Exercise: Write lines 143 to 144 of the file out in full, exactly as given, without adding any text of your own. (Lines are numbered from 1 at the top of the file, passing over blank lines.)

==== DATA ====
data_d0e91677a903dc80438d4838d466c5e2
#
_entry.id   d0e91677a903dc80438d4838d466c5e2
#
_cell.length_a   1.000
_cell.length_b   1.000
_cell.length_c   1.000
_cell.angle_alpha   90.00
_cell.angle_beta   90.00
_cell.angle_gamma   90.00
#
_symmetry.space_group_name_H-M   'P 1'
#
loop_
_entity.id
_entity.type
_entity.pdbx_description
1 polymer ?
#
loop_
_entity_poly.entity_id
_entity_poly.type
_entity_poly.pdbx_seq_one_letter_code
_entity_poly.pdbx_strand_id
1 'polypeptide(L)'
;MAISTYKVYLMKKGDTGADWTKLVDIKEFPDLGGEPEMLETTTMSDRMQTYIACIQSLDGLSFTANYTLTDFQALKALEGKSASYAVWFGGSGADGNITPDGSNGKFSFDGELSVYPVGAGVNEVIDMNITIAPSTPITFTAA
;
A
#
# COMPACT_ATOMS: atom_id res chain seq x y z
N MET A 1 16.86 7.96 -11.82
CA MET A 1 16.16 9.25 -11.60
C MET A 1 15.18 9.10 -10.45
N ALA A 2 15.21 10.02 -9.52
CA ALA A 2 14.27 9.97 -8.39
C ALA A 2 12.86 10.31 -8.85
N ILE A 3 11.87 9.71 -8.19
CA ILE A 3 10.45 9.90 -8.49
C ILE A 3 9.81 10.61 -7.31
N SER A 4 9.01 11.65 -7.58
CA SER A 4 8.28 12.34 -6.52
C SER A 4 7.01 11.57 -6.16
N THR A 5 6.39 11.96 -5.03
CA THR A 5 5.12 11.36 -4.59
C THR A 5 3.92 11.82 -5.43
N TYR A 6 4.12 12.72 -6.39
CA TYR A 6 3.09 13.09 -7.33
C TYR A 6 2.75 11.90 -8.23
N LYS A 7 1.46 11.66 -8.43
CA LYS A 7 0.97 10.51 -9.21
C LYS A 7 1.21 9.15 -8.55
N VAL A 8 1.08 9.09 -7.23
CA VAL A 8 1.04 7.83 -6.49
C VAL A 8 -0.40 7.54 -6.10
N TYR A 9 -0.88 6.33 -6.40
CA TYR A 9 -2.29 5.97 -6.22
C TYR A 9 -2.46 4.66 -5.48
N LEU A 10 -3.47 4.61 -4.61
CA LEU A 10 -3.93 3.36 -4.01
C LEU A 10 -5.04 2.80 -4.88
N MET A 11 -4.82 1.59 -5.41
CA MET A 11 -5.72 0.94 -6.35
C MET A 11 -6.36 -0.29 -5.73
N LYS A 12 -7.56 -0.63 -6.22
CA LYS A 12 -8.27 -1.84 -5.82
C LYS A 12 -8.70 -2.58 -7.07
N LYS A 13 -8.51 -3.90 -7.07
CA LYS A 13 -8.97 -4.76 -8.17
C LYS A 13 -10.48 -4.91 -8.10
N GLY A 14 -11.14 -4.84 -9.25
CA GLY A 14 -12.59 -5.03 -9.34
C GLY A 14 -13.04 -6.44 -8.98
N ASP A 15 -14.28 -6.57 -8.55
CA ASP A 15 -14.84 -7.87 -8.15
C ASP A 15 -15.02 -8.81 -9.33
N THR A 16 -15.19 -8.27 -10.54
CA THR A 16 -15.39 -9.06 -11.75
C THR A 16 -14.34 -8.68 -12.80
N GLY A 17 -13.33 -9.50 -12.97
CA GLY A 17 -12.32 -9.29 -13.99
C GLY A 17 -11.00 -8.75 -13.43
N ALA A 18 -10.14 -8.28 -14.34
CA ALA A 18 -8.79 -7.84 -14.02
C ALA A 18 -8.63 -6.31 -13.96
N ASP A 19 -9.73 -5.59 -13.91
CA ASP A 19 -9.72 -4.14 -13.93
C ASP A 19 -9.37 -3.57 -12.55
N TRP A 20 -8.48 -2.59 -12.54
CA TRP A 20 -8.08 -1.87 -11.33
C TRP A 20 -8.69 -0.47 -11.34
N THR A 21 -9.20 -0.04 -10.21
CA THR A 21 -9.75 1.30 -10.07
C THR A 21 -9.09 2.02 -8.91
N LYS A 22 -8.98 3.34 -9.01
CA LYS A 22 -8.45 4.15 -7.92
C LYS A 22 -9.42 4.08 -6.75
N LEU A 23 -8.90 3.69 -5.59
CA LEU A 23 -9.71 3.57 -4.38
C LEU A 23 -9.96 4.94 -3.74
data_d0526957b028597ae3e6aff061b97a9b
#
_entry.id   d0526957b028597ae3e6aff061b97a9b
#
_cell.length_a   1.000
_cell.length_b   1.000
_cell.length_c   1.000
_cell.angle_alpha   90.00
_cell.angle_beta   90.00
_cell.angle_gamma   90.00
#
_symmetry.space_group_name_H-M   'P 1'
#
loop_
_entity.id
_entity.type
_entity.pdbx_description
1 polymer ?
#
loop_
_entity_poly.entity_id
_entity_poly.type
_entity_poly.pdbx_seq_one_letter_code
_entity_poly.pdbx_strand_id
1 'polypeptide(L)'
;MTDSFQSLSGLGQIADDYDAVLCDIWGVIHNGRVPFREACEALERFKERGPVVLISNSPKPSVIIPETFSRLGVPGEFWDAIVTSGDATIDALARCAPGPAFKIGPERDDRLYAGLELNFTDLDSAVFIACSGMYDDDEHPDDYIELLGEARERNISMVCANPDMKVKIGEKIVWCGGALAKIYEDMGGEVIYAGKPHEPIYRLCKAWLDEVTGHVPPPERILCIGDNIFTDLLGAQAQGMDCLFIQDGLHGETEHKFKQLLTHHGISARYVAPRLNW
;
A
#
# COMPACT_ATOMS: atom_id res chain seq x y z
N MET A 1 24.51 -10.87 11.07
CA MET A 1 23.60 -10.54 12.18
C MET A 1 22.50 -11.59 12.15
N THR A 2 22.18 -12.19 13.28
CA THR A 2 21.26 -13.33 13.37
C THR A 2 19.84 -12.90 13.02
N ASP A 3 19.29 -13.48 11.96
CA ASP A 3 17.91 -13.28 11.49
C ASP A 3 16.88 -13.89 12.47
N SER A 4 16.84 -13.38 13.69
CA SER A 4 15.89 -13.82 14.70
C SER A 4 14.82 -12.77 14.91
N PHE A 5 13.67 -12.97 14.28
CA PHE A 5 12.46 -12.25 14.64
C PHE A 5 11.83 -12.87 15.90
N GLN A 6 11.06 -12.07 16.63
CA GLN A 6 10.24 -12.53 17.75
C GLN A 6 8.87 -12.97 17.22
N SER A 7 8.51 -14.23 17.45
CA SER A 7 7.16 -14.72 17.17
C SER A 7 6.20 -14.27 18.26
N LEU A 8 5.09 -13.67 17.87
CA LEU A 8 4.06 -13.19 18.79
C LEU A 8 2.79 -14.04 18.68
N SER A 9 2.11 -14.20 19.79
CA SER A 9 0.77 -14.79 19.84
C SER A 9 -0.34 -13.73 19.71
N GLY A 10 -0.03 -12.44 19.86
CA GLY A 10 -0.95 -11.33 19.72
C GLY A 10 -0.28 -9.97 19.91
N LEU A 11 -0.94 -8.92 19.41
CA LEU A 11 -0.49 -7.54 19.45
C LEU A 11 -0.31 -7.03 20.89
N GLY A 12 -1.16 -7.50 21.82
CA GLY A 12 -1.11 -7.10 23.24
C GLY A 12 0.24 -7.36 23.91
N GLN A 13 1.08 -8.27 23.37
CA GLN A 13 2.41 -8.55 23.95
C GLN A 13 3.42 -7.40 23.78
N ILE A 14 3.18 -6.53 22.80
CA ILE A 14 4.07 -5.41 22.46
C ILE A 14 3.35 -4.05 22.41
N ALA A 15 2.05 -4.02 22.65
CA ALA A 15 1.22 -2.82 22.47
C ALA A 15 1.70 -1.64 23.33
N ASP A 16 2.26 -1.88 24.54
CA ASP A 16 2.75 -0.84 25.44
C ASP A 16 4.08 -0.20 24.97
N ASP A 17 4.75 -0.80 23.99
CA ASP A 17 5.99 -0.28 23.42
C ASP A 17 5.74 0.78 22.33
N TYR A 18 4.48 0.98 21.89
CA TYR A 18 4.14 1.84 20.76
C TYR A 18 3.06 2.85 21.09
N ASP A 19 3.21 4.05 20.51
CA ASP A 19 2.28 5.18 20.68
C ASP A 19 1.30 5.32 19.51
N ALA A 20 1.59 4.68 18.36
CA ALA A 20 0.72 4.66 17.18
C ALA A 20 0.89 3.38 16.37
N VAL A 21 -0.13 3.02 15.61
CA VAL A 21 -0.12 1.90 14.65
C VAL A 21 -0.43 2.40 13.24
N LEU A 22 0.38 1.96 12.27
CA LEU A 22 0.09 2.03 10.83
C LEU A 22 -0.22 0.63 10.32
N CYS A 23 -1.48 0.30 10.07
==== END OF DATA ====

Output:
CA PHE A 5 12.46 -12.25 14.64
C PHE A 5 11.83 -12.87 15.90